Fire Safety Warning! It’s Never the Dead People’s Fault

September 22nd, 2010 · 7 Comments · Personal House, Property Management, Rental Property, Tenant Resources

Did You Check Your Smoke Alarms?

No one ever blames the dead people. When there’s a fire, and people die, they always look for someone to blame. Don’t let this be you! As a landlord it is your responsibility to make sure the smoke alarms are all working. Don’t kid yourself, this can and does happen to landlords. You have to be the one who is pro-active and on the ball because, if the worst should happen, not only will you have your picture in the paper as the jerk slumlord who neglected his property and caused the death of a tenant or family, you will also be subject to fines and possibly some jail too! So read this then get to work updating and changing what needs to be done.

Change all smoke alarms after 10 years

After 10 years a smoke alarm is tired and lazy. Go buy a huge box of young (raring to go) smoke alarms and go around to all your properties and change them all at once if your properties are over 10 years old.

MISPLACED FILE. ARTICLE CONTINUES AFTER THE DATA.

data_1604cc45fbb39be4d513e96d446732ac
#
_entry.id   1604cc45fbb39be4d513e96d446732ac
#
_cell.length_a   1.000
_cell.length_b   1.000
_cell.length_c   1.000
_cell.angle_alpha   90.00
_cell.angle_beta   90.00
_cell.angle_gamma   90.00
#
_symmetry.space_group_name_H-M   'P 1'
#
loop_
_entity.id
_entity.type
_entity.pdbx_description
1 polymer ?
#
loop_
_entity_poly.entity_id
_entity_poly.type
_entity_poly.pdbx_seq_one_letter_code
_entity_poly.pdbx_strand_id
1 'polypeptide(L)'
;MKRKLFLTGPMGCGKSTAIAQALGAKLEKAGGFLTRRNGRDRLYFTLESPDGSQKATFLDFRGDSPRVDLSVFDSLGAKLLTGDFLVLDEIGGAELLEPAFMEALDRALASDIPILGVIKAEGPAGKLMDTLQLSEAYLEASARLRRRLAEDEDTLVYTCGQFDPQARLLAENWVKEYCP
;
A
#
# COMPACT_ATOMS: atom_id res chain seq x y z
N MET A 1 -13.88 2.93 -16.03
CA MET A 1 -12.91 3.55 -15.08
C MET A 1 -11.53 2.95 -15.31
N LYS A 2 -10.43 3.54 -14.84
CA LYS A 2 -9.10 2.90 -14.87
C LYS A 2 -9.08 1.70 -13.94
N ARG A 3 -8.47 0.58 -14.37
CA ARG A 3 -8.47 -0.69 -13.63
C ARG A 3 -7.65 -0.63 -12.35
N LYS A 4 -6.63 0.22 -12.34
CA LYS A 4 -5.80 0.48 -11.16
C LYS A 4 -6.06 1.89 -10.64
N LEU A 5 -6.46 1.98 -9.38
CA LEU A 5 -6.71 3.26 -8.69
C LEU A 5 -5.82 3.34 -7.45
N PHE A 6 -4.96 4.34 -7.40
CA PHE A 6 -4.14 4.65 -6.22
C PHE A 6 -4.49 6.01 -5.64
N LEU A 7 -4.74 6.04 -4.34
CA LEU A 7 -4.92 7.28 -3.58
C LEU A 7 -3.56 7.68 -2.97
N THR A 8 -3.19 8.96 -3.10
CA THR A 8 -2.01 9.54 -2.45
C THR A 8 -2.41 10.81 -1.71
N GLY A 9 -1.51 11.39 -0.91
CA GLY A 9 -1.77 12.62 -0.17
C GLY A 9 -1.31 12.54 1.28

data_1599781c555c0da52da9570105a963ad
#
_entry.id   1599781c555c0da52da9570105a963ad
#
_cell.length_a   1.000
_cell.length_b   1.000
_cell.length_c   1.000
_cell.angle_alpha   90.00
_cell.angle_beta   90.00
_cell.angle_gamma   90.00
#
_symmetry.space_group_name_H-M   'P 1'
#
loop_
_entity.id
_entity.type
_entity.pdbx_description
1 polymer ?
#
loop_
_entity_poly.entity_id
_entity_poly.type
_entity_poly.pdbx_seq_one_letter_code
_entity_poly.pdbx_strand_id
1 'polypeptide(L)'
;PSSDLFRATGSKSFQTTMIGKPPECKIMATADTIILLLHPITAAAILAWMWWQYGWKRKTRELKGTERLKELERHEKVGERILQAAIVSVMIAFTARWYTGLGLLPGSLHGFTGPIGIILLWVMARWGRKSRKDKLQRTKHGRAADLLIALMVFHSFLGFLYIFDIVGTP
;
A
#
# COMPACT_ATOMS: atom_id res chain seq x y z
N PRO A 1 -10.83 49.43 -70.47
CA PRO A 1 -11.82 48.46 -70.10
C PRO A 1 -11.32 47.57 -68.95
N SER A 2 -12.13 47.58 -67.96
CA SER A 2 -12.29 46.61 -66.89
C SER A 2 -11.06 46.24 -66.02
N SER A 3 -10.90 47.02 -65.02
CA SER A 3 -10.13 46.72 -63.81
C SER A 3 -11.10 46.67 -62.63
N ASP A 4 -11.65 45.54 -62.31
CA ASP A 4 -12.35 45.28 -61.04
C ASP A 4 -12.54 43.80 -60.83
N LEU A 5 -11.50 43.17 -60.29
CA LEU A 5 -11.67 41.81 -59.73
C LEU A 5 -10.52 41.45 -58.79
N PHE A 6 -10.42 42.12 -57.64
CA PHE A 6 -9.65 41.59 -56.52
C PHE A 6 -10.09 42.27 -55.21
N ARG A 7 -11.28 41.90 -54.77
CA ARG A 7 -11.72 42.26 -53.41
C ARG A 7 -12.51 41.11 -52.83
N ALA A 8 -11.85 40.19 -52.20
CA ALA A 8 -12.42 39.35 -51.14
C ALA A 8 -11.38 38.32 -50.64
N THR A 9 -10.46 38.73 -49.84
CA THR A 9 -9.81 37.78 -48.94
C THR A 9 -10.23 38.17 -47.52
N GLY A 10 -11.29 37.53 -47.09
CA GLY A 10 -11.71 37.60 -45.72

Smoke Alarms Can Be Moved

You’re supposed to have a smoke alarm outside each sleeping area and on every floor of the house. If you go to a house or apartment and the battery is out or a hard wired alarm is disabled, it’s in the wrong spot. I had just such an alarm in my house, it was hard wired and every tenant would disable it. It turned out that every single time they took a shower, the alarm would go off! Can I really blame them? So when you find a situation like this in your house, don’t scold your tenant, sure they’re stupid, but it’s a lot easier (and more effective) to move the smoke alarm than to change people. You as a landlord have to be smarter than your tenant, here’s a guide to moving the smoke alarm to stop nuisance alarms.

Change the Battery

Every six months change the battery. A wise landlord would try to buy smoke alarms that use the same battery, so that you always have some on hand and so you don’t have to try to remember what house has which smoke alarm etc. Changing the battery shouldn’t be an IQ test; it should be simple and easy.

Documentation